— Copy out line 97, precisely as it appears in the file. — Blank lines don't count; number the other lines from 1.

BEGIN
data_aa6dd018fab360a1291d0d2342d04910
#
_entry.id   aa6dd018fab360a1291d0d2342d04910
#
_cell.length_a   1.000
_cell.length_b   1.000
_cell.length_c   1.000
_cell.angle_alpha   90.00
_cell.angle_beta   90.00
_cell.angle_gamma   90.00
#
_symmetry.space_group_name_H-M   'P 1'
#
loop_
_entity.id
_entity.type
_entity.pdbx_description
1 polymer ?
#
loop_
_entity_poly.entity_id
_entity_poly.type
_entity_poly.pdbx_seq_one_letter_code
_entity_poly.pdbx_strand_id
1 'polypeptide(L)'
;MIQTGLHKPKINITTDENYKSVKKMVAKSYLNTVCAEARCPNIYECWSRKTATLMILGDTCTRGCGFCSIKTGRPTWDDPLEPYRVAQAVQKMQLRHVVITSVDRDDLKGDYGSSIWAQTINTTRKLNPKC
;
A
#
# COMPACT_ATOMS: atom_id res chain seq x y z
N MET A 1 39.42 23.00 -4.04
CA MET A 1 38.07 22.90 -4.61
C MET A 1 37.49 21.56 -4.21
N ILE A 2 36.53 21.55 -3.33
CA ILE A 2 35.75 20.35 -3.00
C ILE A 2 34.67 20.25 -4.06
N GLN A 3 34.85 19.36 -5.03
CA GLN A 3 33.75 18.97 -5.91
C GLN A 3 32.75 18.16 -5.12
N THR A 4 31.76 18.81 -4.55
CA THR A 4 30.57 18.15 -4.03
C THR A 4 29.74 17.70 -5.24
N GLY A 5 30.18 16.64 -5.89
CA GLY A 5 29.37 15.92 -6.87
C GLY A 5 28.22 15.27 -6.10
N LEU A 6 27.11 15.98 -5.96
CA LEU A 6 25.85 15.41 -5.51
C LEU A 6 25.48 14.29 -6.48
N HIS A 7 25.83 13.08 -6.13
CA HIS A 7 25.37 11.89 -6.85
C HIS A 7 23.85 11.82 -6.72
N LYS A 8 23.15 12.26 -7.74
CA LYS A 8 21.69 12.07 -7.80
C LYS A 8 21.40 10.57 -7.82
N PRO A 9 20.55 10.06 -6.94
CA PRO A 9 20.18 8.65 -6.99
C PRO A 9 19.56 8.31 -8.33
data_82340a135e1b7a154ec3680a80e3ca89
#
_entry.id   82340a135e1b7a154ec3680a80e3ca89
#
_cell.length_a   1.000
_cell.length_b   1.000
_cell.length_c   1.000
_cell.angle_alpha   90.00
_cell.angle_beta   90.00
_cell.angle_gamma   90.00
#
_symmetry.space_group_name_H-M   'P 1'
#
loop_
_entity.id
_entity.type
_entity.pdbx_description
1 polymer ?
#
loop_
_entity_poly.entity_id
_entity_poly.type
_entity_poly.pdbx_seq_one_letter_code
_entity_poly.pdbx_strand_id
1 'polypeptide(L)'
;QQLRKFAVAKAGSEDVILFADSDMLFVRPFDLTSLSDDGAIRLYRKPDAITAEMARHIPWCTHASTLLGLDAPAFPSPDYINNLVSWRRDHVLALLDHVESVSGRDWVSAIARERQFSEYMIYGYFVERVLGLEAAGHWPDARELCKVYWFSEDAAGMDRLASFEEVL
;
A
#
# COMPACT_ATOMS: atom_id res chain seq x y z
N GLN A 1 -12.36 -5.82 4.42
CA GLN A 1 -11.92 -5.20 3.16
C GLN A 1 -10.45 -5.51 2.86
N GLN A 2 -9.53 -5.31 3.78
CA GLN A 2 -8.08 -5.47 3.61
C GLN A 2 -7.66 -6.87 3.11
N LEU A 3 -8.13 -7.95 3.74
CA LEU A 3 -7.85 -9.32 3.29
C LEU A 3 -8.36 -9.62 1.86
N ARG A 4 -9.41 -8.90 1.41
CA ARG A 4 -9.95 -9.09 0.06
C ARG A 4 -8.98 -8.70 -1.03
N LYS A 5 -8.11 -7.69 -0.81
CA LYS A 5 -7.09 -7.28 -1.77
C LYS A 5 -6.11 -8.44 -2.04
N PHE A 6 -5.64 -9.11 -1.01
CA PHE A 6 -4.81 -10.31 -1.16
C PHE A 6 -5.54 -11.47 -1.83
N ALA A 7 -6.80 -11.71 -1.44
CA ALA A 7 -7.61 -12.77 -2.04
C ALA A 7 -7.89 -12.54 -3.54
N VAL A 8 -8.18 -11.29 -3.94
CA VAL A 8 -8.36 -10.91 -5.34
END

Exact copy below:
N ARG A 4 -9.41 -8.90 1.41